Shmuel Matityahu, Chairman of The Cactus and Succulent Society of Israel since 1998, has been
collecting cacti since 1973 and growing them on the grounds of his Tel Aviv home.
The collection comprises more than 3,500 different identified species.
Most of the collection is growing in pots while a small part of it has been planted in the ground.
Shmuel examining a Ferocactus in its habitat,
Mojave desert, California
Emphasis and Principles:
My collection has been expanded principally by sowing the seeds of new varieties almost every year.
Full-grown cacti are planted in bonsai pots from Japan and the Far East.
Favorite Families and Groups:
Lithops & Conophytum
Plants that are difficult to grow I customarily graft at an early stage,
2 weeks to 3 months following germination.
The results speak for themselves. A one-year-old Aztekium hintonii
seedling, which I grafted when it was the size of a pinhead, is
presently 4 cm across with 4-5 offsets. The same is true for
Geohintonia mexicana and for species of Ariocarpus.
Interesting and Rare Plants in My Collection:
A southern African plant from the vicinity of Lesotho. It has recently become highly endangered and is on the verge of extinction. A very difficult plant to grow. In its habitat, it grows under the unique climatic conditions of rainfall year round at an elevation of about 2,500 m. It requires temperatures up to 25°C. Intense heat is stressful to the plants. Photographed in Santa Cruz in Mr. Beverly's garden.
Relatively easy plants to grow. Their attraction is the variety of flower colors exhibited by their hybrids. There are international societies and collections that specialize in this genus and its hybrids.
Member of a group of dwarf plants. Easy to grow and easily propagated from its seeds. Its attraction is the texture, color and density of its spines. This genus is peculiar in that its flower buds don't always open-yet they manage to produce fruit containing viable seeds.
Echinocereus pectinatus rigidissimus rubrispinus
An easy plant to grow, its attractiveness is in the color and density of its spines.
This plant belongs to a genus distinctive for its blue color and white hairs. It is sensitive to cold, and especially sensitive to hailstones.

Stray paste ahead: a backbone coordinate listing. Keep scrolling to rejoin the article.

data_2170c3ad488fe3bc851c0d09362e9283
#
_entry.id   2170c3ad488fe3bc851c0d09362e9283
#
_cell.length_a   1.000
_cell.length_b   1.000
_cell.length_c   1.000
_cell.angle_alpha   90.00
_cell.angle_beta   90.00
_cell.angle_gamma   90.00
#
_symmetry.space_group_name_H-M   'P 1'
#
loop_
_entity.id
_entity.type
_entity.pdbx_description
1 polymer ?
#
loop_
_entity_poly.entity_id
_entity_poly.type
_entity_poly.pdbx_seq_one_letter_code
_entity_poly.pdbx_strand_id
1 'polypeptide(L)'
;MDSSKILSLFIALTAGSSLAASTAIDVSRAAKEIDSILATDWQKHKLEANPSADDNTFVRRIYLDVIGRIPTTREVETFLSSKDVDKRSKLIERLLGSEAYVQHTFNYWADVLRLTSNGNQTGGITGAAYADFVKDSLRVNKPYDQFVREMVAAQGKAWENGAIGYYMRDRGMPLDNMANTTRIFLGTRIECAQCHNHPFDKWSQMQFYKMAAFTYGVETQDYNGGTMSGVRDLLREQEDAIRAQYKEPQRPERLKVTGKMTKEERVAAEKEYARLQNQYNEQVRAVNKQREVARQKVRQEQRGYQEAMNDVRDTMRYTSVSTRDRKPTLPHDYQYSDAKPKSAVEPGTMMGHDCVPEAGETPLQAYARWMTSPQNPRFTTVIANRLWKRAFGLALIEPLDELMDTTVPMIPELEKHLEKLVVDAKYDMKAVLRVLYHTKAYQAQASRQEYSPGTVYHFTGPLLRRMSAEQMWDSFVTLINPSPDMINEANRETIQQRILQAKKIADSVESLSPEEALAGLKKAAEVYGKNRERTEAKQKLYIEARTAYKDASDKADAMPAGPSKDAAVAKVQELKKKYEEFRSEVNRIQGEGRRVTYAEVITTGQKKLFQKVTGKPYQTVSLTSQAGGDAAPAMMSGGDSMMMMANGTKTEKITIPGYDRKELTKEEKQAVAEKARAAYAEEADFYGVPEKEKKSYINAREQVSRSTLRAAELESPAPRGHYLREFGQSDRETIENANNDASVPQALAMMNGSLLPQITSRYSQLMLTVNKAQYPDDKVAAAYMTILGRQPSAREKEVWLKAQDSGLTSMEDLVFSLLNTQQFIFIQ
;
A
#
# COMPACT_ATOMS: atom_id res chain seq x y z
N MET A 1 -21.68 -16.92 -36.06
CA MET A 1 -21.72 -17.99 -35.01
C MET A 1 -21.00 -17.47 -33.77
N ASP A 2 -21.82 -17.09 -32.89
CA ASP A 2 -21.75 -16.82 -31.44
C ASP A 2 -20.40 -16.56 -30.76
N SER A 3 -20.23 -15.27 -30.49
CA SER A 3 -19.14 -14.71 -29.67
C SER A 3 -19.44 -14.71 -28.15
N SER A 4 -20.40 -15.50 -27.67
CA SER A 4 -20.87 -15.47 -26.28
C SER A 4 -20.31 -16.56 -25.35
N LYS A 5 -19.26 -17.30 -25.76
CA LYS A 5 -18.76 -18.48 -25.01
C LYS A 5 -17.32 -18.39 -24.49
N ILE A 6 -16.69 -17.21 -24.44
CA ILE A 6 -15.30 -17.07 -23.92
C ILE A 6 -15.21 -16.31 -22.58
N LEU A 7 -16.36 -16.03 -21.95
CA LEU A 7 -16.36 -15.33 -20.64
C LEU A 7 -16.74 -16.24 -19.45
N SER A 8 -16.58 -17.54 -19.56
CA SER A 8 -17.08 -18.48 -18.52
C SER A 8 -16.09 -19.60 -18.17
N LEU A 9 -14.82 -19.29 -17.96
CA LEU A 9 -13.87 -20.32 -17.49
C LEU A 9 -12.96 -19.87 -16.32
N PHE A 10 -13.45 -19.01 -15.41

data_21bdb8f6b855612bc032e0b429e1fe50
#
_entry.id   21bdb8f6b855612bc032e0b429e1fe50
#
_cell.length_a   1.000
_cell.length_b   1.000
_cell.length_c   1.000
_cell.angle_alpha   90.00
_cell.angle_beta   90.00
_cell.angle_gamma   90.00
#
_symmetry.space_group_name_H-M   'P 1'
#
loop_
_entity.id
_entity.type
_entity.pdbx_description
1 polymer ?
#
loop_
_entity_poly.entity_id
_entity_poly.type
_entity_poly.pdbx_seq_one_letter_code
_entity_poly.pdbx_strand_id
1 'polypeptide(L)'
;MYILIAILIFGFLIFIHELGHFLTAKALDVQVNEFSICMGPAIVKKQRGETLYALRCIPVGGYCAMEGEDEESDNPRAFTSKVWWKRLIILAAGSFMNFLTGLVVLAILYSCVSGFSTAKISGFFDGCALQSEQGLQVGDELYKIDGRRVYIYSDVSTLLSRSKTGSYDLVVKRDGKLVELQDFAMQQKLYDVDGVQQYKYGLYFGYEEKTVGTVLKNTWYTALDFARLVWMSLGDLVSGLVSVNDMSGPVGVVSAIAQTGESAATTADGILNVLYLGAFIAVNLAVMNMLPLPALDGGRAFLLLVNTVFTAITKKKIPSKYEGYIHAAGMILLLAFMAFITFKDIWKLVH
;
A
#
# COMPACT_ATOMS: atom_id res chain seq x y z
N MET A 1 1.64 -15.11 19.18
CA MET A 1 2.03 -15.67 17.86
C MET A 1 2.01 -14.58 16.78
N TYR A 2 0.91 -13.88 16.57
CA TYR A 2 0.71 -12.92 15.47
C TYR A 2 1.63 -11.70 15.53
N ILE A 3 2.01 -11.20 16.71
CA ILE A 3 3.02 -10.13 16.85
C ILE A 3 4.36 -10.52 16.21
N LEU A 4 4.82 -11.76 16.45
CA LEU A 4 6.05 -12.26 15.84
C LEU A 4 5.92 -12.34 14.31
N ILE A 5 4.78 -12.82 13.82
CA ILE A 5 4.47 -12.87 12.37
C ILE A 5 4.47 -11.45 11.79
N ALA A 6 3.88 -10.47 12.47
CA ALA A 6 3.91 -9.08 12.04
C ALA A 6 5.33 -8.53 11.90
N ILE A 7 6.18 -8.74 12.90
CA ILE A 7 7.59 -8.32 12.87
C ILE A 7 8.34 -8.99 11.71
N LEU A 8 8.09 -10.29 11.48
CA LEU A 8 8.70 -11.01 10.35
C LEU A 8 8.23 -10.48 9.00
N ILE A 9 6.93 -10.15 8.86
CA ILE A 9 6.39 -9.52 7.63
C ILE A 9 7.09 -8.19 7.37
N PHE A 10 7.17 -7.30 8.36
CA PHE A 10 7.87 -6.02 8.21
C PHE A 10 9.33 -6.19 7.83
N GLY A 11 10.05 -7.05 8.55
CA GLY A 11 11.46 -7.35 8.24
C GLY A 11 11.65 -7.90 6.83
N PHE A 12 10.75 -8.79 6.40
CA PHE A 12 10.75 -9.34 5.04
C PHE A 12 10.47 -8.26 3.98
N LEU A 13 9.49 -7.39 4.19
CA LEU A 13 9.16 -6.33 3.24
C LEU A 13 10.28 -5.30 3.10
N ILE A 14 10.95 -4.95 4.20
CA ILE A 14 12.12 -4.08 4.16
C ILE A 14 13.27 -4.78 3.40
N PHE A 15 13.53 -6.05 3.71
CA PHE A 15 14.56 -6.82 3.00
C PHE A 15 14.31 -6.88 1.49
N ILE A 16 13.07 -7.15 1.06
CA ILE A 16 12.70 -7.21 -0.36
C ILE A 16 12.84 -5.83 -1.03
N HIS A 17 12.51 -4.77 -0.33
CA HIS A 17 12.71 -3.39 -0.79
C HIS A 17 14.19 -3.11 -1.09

The only member of its genus (monotypic).
Its appeal is in the greenish-gray epidermis and black spines. Closely related to the Mammillaria.
It tends to redden, though this is not due to disease, and apparently is unavoidable.
An extremely rare plant, discovered in 1991 in Mexico by Hinton, the Mexican explorer. Until then, Aztekium was believed to be a monotypic genus, comprised only of Aztekium ritteri.
The plant illustrated here plant is one year old and was grafted onto Myrtillocactus when it was only the size of the head of a pin.
A rare plant, discovered by Hinton of Mexico
about the time he discovered Aztekium hintonii in 1991 in Mexico.
This plant is zealously protected by the Mexican Government because four years after its discovery it was "stolen" from its habitat by American and European "natural scientists" and nursery owners. The Mexican Government has declared that all plants of this species are its property and claims it has the authority to confiscate them.
The illustrated plant is a one-year-old grafted seedling, after flowering.
A one-year-old seedling, grafted onto Myrtillocactus.This individual plant is remarkable because although the flowers would ordinarily be cream-colored, this one has pinkish-white flowers.
A particularly interesting plant, discovered during the early 1960s in Brazil. Armed with a symmetric array of dense spines, its epidermis is reddish-brown, and its apex has a contrasting pattern of dense white wool, giving it a striking appearance. The flowers, which are small and yellow, are not particularly remarkable.
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